Friday, 9 June 2017

#24: Old tyre

Someone has made this old tyre and wire netting into a cactus shelter – I came across it on my daily walk a month or so ago and have been keeping an eye on it ever since. The cactus is growing to peep out over the edge of the tyre, though it’s not tall enough to push against the netting yet.

Who would do this? Start gardening in – not a wilderness, but a dusty track next to a parched riverbed, populated at the moment by oleanders, those friends of dry terrain (I particularly remember them down the central reservations of motorways in Sicily).

This improvised flowerpot could easily belong in a post-apocalyptic world, with humans trying to fashion artefacts out of leftover bits of rubbish. In my gloomier moments I do think a slow environmental apocalypse has happened to Andalusia, starting with the agricultural revolution 12,000 years ago and bringing us now to this denuded landscape with traces of old terraces like wrinkles on the mountainsides.

A step further in the imagination and we are in a world with no more humans. This is a recurrent fantasy of mine, imagining buildings on their way to crumbling and plants (no longer any ‘weeds’) covering remnants of civilisation so that the Chrysler Building, for example, becomes like those ancient overgrown Mayan temples ‘discovered’ in the Americas in the 19th century – though this time there will be no-one to do the discovering.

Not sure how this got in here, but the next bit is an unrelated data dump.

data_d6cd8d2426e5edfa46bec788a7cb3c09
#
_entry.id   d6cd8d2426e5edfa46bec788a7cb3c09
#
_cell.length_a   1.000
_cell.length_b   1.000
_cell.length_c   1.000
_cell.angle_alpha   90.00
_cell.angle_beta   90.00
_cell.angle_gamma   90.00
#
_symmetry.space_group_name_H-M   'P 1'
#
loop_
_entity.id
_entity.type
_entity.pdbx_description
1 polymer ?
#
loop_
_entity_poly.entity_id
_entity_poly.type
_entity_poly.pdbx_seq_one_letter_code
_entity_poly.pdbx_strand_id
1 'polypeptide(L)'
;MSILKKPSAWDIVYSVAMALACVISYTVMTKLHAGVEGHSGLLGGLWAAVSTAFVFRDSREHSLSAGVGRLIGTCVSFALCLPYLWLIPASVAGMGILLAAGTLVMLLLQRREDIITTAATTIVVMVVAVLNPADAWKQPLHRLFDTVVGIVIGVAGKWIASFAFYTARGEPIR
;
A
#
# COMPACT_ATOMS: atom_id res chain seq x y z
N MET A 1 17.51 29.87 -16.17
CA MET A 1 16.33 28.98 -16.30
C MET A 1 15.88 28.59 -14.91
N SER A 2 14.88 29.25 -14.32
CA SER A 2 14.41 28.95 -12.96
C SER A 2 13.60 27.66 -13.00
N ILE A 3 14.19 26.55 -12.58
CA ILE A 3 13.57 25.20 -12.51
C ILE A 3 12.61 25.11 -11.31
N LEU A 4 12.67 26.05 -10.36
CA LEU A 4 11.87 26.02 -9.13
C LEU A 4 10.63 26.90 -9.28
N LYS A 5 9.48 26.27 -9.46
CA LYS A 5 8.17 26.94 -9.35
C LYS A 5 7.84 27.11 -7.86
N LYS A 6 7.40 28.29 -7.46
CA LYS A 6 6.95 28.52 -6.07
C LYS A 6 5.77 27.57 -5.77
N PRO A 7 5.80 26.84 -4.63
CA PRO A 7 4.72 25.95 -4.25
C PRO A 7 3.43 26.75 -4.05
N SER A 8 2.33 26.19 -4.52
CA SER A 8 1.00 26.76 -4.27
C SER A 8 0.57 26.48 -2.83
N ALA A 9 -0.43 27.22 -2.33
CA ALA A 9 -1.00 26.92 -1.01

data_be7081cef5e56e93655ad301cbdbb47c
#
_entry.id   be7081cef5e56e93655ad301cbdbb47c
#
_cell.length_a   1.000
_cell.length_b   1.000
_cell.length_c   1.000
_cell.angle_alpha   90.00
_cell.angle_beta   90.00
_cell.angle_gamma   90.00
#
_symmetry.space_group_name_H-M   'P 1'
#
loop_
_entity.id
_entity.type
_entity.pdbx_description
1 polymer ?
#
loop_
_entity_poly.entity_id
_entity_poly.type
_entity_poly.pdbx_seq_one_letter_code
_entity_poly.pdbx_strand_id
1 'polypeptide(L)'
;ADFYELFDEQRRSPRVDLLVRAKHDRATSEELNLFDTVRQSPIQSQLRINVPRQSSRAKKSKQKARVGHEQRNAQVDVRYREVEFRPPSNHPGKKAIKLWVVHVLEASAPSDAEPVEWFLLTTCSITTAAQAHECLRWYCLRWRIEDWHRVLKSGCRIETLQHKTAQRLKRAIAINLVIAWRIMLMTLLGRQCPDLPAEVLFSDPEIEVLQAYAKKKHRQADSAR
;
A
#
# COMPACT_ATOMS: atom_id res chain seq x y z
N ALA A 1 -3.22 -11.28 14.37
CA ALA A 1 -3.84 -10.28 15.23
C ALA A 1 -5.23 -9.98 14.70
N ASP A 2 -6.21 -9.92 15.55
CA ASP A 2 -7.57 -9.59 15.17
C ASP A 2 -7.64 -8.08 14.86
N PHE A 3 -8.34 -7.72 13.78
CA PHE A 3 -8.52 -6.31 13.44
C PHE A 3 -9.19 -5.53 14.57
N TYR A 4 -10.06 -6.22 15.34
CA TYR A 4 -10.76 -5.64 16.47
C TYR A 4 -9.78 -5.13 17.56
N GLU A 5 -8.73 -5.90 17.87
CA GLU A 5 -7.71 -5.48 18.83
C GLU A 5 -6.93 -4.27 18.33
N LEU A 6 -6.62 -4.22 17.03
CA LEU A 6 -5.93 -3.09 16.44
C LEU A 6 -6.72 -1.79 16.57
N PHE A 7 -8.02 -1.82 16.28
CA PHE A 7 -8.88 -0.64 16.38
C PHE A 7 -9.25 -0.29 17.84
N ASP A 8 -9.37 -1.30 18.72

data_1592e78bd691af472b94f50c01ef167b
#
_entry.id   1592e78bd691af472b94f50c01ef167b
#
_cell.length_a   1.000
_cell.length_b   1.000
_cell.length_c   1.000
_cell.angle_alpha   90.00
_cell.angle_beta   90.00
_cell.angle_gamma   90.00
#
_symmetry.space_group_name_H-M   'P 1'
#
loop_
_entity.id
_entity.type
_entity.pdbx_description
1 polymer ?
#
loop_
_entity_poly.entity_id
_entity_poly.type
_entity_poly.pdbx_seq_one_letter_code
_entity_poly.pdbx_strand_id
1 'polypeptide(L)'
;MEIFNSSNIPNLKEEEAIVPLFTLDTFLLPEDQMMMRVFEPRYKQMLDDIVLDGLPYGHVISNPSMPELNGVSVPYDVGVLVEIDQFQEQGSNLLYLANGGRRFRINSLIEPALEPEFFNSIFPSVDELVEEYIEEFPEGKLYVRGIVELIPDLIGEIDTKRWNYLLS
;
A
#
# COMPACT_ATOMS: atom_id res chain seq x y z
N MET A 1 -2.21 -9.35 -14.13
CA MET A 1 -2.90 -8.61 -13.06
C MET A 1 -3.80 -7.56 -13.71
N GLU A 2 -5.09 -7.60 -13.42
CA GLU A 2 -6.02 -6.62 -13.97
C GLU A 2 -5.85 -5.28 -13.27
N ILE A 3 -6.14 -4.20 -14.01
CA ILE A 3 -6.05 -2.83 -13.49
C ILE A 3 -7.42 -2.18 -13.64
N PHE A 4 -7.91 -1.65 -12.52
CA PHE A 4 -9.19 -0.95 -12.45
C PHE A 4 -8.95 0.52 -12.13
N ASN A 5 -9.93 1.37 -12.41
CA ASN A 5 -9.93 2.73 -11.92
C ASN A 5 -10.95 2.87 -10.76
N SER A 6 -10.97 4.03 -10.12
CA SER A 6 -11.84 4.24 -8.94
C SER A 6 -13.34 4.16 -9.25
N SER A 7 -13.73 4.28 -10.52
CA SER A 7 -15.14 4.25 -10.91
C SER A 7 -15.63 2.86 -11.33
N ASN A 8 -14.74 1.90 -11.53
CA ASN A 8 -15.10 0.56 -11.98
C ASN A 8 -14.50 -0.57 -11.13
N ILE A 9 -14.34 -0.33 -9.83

Which brings me to a poem I came across recently through The Reader Organisation which to me speaks of the world after humankind:

I sing of change

I sing
of the beauty of Athens
without its slaves

Of a world free
of kings and queens
and other remnants
of an arbitrary past

Of earth
with no
sharp north
or deep south
without blind curtains
or iron walls

Of the end
of warlords and armouries
and prisons of hate and fear

Of deserts treeing
and fruiting
after quickening rains

Of the sun
radiating ignorance
and stars informing
nights of unknowing

I sing of a world reshaped

© Niyi Osundare

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